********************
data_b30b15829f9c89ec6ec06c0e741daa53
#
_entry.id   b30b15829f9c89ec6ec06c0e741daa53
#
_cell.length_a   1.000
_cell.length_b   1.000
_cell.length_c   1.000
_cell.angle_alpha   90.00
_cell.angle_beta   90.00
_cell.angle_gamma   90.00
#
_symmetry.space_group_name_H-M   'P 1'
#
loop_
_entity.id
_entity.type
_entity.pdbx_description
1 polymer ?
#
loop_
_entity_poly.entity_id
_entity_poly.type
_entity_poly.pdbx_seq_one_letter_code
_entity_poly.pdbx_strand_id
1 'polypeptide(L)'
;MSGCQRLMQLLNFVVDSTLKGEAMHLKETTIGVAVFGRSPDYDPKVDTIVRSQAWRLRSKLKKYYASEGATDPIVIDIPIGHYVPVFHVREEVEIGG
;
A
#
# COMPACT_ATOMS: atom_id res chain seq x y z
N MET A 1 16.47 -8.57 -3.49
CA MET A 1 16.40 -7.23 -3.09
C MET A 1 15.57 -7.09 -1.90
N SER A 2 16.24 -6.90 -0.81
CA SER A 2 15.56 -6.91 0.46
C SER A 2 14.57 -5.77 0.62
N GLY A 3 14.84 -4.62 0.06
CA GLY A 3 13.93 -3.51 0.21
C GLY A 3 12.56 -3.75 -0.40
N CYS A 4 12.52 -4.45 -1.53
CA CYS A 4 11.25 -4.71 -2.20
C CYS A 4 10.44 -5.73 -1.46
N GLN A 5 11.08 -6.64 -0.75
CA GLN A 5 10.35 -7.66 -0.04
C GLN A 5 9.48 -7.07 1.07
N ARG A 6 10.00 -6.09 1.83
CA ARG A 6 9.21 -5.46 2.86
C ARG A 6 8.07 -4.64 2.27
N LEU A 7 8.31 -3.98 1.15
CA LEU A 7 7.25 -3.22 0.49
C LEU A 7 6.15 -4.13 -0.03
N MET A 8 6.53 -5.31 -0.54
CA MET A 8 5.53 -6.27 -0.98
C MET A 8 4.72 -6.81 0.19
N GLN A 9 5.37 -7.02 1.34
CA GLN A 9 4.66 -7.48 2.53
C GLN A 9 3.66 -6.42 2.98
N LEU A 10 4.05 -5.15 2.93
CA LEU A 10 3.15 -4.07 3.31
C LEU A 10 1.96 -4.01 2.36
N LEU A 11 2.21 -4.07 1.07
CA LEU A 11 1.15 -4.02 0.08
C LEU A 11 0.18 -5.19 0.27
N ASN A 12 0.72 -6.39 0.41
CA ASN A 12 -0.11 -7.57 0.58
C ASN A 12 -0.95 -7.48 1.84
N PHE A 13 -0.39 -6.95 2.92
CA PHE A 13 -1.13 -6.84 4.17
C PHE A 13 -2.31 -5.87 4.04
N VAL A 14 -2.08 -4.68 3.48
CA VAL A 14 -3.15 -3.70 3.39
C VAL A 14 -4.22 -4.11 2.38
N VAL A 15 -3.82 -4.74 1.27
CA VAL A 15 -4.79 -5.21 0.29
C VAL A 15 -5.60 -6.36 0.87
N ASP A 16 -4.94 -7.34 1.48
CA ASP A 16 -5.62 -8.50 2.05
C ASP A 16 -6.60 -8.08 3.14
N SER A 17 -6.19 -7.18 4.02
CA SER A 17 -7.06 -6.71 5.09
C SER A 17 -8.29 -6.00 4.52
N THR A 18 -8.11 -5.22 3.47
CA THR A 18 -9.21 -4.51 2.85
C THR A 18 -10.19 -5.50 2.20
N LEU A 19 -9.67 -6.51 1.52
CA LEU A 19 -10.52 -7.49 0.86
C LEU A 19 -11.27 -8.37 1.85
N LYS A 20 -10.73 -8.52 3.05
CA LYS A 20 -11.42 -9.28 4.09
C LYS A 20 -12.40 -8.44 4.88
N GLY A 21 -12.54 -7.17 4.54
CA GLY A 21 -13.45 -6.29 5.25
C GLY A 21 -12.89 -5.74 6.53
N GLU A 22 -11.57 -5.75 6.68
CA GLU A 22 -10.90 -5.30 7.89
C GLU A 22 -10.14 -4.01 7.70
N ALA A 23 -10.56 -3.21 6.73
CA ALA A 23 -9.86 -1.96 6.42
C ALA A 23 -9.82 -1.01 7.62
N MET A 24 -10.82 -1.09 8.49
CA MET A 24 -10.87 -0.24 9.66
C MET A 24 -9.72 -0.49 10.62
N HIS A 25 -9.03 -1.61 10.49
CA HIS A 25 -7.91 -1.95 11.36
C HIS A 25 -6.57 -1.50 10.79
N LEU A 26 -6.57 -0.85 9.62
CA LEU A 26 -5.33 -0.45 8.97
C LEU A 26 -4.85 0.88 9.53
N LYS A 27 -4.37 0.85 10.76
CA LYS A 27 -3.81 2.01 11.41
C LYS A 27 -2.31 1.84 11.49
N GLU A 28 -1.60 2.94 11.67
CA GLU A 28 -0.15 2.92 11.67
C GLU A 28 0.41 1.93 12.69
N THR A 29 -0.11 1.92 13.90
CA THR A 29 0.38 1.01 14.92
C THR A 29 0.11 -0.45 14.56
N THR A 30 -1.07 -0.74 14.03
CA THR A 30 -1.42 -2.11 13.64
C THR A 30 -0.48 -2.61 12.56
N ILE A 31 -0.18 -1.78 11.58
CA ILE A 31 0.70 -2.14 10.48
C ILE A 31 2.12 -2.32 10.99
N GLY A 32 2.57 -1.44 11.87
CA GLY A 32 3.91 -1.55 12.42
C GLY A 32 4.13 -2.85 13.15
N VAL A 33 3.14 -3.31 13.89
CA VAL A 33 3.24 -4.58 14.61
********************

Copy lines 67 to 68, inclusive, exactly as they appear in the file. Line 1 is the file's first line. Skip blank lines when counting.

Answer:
N PHE A 13 -0.39 -6.95 2.92
CA PHE A 13 -1.13 -6.84 4.17